[0004] According to one aspect of the present invention there is provided a method of controlling the attitude of a boat at high speed through boat hull design. A first step involves forming a pair of high speed steps in the hull of the boat adjacent to the stern on opposite sides of the keel between the chines to control the attitude of the boat at high speed. The length of the pair of high speed steps must be not less than 10% and not more than 30% of the length of the hull. The width of the each of the pair of high speed steps must be not less than 20% and not more than 40% of the chine to chine width of the hull. The depth of the each of the pair of high speed steps must be not less than 1% and not more than 5% of the chine to chine width of the hull. A second step involves forming at least one pair of transition steps in the hull of the boat adjacent to the pair of high speed steps on opposite sides of the keel and between the chines to provide a transition to the pair of high speed steps. The length of the pair of transition steps is not less than 10% and not more than 30% of the length of the hull. The width of the each of the pair of transition steps is not less than 20% and not more than 40% of the chine to chine width of the hull. The depth of the each of the at least one pair of transition steps being not less than 0.5% and not more than 2.5% of the chine to chine width of the hull.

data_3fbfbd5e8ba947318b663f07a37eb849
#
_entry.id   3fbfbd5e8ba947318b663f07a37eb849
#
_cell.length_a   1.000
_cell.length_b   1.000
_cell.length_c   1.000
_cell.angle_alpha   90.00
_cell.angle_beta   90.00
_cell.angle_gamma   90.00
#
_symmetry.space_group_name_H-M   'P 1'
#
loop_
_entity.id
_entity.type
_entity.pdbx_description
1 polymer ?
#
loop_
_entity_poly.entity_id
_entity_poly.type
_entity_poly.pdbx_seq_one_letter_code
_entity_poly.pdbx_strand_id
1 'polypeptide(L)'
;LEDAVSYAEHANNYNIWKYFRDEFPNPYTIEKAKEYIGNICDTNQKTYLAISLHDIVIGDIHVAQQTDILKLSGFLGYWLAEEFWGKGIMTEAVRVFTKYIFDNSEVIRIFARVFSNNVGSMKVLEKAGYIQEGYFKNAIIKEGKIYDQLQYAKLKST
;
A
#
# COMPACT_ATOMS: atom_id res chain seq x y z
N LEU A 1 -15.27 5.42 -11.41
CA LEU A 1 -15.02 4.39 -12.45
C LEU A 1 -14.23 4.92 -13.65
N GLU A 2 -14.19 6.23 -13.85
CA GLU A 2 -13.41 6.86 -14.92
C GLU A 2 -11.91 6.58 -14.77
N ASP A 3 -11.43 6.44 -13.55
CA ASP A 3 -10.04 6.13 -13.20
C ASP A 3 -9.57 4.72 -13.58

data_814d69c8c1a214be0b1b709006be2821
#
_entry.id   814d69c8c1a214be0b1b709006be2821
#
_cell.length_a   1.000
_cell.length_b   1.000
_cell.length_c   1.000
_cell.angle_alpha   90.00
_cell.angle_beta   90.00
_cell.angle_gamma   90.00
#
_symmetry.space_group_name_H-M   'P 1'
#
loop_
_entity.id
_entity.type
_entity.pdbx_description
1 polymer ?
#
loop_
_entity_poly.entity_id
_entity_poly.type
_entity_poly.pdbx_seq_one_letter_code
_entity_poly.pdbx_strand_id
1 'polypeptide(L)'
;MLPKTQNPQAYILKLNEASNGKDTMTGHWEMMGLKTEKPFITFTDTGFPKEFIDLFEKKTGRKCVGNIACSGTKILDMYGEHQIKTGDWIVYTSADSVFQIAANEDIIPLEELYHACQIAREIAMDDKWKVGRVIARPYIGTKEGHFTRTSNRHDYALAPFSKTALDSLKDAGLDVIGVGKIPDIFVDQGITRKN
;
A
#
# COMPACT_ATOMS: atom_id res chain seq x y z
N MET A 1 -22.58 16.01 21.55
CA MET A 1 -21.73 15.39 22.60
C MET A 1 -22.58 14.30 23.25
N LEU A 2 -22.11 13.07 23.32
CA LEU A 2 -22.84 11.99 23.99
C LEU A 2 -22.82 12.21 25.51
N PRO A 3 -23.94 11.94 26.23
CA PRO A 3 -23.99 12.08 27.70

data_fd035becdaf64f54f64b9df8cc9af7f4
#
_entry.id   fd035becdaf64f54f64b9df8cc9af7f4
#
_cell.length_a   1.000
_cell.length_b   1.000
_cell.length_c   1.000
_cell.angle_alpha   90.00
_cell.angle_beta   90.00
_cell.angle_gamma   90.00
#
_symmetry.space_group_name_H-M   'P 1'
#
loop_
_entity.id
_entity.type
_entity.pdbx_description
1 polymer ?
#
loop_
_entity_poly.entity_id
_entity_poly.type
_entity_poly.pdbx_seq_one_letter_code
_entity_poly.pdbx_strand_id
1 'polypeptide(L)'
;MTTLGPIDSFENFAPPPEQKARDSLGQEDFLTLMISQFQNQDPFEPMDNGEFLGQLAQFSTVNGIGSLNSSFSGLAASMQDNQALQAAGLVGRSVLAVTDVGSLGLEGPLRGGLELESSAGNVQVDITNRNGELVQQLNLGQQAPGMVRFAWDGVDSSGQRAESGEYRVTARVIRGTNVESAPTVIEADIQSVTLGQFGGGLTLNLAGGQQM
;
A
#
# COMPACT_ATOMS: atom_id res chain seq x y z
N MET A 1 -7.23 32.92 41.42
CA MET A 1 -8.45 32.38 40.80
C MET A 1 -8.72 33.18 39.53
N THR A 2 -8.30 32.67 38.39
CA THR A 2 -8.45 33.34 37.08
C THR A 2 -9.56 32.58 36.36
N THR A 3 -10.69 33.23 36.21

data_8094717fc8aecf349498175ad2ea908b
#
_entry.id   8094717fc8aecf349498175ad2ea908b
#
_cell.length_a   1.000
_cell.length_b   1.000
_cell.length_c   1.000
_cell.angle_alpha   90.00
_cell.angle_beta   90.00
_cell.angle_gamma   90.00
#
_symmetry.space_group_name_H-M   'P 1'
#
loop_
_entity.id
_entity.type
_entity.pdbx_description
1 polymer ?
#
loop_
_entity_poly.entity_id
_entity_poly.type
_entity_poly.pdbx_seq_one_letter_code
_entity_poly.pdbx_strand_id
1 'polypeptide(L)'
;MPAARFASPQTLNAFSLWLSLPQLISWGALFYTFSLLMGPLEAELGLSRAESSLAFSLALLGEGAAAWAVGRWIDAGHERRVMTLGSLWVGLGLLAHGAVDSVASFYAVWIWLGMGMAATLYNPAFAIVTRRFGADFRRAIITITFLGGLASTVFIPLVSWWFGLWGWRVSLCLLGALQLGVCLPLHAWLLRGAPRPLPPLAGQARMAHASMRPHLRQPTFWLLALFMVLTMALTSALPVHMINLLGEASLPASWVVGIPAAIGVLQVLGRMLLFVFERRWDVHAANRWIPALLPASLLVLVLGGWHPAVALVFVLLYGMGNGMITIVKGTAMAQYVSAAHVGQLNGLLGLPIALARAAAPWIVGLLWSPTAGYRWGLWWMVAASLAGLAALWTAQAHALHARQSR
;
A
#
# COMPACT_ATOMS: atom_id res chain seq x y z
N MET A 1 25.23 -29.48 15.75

[0005] According to another aspect of the present invention there is provided a boat hull that is constructed in accordance with the teachings of the present method.